Norman Bel Geddes (1893-1958) was an innovative stage and industrial designer, futurist, and urban planner who created and promoted a dynamic vision of the future. His most notable effort was his Futurama display for the General Motors “Highways and Horizons” exhibit at the 1939-40 New York World’s Fair.
The Harry Ransom Center’s exhibition “I Have Seen the Future: Norman Bel Geddes Designs America” demonstrates how Bel Geddes shaped and continues to influence American culture and the American lifestyle. Using his collection at the Ransom Center, the exhibition will bring together never-before-exhibited drawings, models, photographs, and films.
From the Exhibit
When you drive on an interstate highway, attend a multimedia Broadway show, or watch a football game in an all-weather stadium, you owe a debt of gratitude to Norman Bel Geddes (1893–1958). Geddes was both a visionary and a pragmatist who had a significant role in shaping not only modern America but also the nation’s image of itself as leading the way into the future. Geddes was a polymath who had no academic or professional training in the activities he mastered—designing stage sets, costumes, and lighting; creating theater buildings, offices, nightclubs, and houses; and authoring prescient books and articles.
Geddes believed that art, as well as architecture and design, could make people’s lives psychologically and emotionally richer. He influenced the behavior of American consumers and helped make industrial and theater design into modern businesses. Believing that communication was key to shaping the modern world, Geddes popularized his vision of the future through drawings, models, and photographs. Of his utopian predictions, Geddes’s best-known project was the Futurama exhibit in the General Motors “Highways and Horizons” pavilion at the 1939–1940 New York World’s Fair. It was an immense model of America, circa 1960, seen by 27,500 visitors daily who exited with a pin proclaiming “I Have Seen the Future.”
I Have Seen the Future: Norman Bel Geddes Designs America explores the life and career of this complex and influential man and is organized into five thematic sections.
Setting the Stage: 1916–1927
In the initial phase of his professional career, Geddes focused on theater design and theater spaces. Geddes adapted for the American stage the principles of the so-called New Stagecraft movement in Europe, which aimed to free the theater from the strictures of bourgeois realism and to create settings for a new generation of playwrights who were exploring psychological and emotional depth in their work.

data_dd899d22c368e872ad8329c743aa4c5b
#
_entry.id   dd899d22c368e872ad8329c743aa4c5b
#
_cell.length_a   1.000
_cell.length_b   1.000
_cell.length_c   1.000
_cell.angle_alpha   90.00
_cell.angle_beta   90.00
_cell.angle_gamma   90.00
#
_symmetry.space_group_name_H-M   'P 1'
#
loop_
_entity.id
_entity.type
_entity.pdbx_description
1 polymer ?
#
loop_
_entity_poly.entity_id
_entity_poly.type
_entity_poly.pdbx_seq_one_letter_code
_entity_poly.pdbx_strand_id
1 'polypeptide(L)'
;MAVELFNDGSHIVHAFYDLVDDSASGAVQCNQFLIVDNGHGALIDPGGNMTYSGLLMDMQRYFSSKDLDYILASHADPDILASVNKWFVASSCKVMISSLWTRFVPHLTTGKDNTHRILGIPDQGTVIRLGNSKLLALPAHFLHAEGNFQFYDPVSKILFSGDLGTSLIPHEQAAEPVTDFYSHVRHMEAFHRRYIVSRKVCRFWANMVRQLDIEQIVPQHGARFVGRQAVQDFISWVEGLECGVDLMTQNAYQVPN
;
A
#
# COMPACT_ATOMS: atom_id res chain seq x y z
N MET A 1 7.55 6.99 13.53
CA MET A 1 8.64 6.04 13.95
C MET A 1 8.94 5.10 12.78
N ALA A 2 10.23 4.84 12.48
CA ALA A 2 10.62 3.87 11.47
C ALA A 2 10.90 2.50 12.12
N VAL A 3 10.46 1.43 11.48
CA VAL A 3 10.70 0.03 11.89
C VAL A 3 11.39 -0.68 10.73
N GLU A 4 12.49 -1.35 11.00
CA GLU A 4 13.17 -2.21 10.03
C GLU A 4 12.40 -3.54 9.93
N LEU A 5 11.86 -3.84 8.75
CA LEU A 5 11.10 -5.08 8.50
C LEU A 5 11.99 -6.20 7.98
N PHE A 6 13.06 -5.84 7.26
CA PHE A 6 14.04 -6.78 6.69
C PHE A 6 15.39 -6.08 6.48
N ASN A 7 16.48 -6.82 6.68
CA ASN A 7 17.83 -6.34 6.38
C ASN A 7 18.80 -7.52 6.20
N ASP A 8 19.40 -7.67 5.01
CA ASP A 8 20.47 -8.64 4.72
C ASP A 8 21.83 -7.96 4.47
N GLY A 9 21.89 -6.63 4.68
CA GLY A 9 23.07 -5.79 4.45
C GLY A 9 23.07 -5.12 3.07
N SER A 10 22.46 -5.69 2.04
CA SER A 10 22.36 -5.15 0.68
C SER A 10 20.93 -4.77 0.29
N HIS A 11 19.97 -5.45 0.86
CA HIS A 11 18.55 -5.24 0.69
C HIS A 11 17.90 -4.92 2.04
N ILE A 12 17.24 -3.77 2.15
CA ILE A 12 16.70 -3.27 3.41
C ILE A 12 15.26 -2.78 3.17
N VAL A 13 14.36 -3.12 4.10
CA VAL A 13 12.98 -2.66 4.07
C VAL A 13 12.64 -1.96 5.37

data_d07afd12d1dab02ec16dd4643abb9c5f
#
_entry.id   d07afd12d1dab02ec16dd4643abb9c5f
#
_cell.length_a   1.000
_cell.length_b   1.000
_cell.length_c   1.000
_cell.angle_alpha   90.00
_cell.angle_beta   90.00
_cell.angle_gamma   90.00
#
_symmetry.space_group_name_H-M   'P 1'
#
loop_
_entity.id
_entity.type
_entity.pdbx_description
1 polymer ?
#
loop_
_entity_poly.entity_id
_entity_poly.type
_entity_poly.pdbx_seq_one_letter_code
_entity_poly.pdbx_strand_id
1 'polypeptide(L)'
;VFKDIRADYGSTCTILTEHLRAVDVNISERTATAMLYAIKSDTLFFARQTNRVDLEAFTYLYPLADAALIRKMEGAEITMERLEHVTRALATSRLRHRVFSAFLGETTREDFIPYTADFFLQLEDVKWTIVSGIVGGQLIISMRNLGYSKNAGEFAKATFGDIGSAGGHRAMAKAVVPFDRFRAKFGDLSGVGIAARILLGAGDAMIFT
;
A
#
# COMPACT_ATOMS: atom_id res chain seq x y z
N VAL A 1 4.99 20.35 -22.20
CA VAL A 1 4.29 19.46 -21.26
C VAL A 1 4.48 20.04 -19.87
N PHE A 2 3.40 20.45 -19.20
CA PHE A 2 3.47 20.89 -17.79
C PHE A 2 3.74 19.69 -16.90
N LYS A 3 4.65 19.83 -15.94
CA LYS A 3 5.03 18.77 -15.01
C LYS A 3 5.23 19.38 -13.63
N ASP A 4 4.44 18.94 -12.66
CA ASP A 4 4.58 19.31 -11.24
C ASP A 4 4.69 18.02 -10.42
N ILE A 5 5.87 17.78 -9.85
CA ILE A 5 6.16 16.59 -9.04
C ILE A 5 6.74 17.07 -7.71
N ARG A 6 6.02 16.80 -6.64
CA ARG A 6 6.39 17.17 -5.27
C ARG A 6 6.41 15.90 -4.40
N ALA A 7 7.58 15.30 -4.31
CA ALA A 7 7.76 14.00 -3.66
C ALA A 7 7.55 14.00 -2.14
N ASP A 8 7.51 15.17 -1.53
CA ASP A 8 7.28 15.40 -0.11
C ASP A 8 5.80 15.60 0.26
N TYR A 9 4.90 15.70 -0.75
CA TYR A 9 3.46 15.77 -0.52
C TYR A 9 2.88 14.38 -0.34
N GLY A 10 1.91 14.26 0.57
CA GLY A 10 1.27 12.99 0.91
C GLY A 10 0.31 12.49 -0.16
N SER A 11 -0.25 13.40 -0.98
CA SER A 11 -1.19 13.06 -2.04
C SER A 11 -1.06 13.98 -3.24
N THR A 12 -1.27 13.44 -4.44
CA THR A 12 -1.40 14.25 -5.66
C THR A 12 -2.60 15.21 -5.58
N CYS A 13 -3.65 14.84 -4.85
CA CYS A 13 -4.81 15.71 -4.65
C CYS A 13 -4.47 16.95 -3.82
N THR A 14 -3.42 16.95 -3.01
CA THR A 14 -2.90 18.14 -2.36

Industrious Design: 1927–1937
Eager to move beyond theater and broaden his influence over American society, Geddes branched out in new directions in the late 1920s, adapting his flair for theater to architecture and interior design, pioneering the new field of industrial design, and popularizing streamlining as a design concept with his book Horizons (1932).
A Bigger World: 1937–1945
In the late 1930s Geddes sought to reshape the entire American landscape. When Geddes was asked to create an ad campaign for a new form of gasoline, he envisioned a Shell Oil “City of Tomorrow.” With this project, pitchman Geddes became urban visionary, focusing on decentralization as key to the improved city.
Geddes’s Futurama installation at the 1939–1940 New York World’s Fair, dedicated to “building the world of tomorrow,” was one of the fair’s most popular attractions. This feat of imagination captured the national consciousness and highlighted Geddes’s talents as a modeler, futurist, and urban planner.
Total Living: 1945–1958
No longer at the epicenter of American industrial design after World War II, Geddes nonetheless remained a visionary who was involved in virtually every field that defined Cold War America, from television to suburbia to urban renewal.
The exhibition was organized by Donald Albrecht, an independent curator and Curator of Architecture and Design at the Museum of the City of New York, with assistance from Cathy Henderson and Helen Baer at the Harry Ransom Center.